But frustrating. Why? Because of color. As in, the color you saw in the scene is not what you see on your computer screen, which is not what you see on your other computer screen or what people will see online or what you end up with from your printer.
Maiko at Shochikuza theatre in Osaka.
There's lots of reasons. Your camera doesn't really capture the "true" color (if you shoot negative film you know just how malleable "true" really is). A printer can't really reproduce all colors your camera can capture or your screen can show; it fudges things outrageously just to give you a vague impression of similarity.
But one frustrating reason is that your screen isn't neutral. Pretty much all screens have a color cast — they're bluish or reddish, or a green tint, or have some odd color shift between lighter and darker colors. And monitors change as they get older. The backlight changes color with age, and the screen pixel colors themselves can change with years of exposure.
So you carefully edit your pictures to look great on your computer. But if your screen is, say, a bit blue, then you will have added extra red to your pictures to compensate for that. They'll look reddish on other peoples screens, and come out red-tinted on your printer. Of course, their screens and your printer have color casts of their own, making things even worse.
You can't do much about other peoples screens. But at least you can do something about your own. Most image-related software today can handle "color profiles". That is, a file that describes how your monitor (or camera, or printer) handles color, and lets the software compensate for it. If you have a good color profile for your particular screen then your software can take it into account. Everything will look "right", that is neutral, as you work with it. It won't fix other peoples screens of course, but at least they get a nice, neutral, well-balanced image without color casts to begin with. It should look better, at least, if not great.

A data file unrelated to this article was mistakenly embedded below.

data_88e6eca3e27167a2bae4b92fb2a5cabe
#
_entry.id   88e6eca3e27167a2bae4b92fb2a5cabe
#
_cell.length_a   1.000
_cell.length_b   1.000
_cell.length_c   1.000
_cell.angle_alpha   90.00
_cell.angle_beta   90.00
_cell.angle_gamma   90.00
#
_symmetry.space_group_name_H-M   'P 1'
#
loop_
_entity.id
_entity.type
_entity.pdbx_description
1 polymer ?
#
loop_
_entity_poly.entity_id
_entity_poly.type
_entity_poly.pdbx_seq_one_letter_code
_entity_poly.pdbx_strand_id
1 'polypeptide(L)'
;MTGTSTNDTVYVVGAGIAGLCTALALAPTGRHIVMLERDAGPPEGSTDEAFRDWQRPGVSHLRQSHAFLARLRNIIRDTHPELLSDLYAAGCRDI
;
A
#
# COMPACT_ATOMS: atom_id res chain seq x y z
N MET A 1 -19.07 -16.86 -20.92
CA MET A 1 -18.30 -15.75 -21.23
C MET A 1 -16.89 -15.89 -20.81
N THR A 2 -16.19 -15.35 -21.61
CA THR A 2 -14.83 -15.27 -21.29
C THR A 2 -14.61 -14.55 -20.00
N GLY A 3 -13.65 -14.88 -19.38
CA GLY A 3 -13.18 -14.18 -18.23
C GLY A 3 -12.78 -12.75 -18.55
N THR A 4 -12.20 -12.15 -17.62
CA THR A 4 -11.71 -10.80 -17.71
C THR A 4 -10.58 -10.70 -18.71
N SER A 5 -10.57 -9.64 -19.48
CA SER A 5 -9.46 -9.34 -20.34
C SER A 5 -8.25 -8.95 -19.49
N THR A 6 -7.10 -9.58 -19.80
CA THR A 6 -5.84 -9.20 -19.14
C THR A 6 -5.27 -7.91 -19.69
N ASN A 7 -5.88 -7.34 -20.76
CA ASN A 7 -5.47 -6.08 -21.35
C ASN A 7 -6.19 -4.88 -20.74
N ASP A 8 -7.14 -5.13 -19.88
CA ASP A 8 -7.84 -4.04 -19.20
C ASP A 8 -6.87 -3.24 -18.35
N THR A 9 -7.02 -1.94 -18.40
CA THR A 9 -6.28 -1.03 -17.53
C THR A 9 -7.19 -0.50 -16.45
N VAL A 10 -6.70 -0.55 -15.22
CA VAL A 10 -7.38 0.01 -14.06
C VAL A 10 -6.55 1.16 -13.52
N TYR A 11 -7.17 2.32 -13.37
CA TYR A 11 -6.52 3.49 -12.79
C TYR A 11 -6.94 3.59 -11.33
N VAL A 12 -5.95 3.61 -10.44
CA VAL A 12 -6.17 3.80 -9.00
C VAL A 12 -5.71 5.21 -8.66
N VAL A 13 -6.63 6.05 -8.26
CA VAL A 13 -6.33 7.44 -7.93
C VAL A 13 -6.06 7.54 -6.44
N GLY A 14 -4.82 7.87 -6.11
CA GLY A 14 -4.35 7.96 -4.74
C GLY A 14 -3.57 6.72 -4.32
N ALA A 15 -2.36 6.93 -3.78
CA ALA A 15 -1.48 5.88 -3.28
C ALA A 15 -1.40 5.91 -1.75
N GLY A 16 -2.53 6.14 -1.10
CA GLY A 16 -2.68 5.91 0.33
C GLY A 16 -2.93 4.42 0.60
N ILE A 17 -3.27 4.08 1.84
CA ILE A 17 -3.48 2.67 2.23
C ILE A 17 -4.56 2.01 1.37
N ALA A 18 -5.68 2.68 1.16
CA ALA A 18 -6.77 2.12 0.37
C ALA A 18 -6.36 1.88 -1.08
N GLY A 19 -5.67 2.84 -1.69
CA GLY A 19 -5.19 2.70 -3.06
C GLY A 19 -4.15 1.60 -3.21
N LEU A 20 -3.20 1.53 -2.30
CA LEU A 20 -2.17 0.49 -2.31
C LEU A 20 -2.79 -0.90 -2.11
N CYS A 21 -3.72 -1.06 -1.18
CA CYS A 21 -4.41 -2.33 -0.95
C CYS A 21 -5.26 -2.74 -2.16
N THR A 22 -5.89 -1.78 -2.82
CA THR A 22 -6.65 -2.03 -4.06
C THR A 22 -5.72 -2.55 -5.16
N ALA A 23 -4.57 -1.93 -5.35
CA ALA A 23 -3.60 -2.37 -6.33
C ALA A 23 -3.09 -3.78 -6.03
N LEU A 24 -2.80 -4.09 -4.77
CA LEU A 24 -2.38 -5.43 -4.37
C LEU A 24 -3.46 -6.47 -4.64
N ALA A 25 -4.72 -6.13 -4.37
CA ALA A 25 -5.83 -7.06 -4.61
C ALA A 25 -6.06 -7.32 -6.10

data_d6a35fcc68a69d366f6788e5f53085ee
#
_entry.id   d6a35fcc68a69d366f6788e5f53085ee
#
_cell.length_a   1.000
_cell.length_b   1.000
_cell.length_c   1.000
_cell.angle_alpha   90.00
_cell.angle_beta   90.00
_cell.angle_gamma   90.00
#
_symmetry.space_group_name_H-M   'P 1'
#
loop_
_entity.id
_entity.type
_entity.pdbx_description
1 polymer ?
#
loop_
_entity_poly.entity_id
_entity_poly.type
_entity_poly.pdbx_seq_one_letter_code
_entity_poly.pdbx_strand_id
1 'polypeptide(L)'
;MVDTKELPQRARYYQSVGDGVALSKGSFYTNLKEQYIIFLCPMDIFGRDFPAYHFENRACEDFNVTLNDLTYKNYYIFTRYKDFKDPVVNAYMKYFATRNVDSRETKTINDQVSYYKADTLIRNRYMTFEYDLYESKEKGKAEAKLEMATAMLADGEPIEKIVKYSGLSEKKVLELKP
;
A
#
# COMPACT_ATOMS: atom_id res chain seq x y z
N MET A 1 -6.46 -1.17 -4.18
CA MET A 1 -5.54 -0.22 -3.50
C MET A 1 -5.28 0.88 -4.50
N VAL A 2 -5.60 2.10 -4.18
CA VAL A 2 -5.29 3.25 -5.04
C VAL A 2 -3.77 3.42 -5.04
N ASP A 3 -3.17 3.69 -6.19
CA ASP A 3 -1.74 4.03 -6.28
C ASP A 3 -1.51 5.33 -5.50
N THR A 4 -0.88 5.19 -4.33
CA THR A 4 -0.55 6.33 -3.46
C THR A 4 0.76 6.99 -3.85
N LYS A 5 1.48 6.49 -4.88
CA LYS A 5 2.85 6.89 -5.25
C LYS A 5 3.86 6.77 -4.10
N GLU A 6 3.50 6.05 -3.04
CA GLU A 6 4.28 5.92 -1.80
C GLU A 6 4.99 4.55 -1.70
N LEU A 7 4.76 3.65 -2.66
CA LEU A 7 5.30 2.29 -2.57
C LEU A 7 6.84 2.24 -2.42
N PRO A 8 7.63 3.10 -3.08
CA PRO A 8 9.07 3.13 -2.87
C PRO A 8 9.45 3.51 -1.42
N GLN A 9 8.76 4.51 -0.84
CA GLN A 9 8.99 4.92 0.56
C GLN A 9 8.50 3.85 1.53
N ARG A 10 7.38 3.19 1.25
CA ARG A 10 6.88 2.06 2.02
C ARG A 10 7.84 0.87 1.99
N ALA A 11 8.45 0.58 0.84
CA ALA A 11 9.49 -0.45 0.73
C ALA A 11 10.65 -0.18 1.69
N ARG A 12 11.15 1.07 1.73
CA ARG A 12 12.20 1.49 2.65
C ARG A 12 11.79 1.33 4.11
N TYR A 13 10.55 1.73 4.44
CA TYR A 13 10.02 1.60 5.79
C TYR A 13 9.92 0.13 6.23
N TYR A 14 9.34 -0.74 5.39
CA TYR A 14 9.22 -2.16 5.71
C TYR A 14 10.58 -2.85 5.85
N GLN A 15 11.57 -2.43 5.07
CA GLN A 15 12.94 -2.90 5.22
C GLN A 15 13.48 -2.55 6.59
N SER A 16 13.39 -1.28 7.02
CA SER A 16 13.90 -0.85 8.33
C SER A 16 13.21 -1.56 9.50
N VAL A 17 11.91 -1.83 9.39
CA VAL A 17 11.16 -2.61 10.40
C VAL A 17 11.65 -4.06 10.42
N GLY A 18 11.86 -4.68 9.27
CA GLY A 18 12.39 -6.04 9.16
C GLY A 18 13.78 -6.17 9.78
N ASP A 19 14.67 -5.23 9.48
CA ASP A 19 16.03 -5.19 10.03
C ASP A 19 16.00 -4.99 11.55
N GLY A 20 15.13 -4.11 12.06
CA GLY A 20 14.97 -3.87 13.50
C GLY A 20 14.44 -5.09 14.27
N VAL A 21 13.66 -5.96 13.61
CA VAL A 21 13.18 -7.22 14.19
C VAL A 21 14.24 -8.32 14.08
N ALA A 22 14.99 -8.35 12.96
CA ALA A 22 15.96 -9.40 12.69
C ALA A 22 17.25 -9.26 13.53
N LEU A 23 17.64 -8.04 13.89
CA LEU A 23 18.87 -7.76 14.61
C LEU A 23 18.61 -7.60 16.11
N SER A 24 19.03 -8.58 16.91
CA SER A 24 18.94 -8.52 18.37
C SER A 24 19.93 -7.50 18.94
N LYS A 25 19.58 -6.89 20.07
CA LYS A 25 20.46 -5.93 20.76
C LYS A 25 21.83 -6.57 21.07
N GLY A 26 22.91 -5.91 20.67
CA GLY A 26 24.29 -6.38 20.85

Still, at first glance it looks like a natural color image to most people, and some refuse to believe it's largely black and white until you explicitly cover up the colorized parts. Our brains see the hints of color and fills in the rest by itself.
How do you create a color profile? You use a "colorimeter" — a device that measures the color on a screen, or paper — together with software that takes the measurement and generates a color profile from it. There's a few such devices for sale out there like the Pantone Huey or X-Rite ColorMunki. They work well enough. But the software is not open source, so you're dependent on them to support you in the years ahead. If the company goes bust or they decide to discontinue support for newer OS version your expensive device ends up as a paperweight. They also typically work only on recent Macs or Windows machines.
Enter ColorHug. It's a colorimeter, built as open hardware (schematics and the firmware is available for you), and with open source software for Linux. It's a fair bit faster than other systems, and less expensive too. The developer is gearing up for a first production run, and has just announced an advance order program that gets you a unit at a discount in exchange for helping out with reporting bugs and issues.
This is very useful for Mac and Windows users too by the way. The software is for Linux, but the color profile files are the same for every operating system. You get a bootable CD with a Linux system, so you can boot the CD, calibrate your monitor, then use the profile in your own operating system with no problem. And of course, the client software is open source, so somebody is bound to port it to both Windows and Mac if there is enough interest.
I've sent in my preorder already. Interest seems huge, though, so I can only hope I'll actually get one.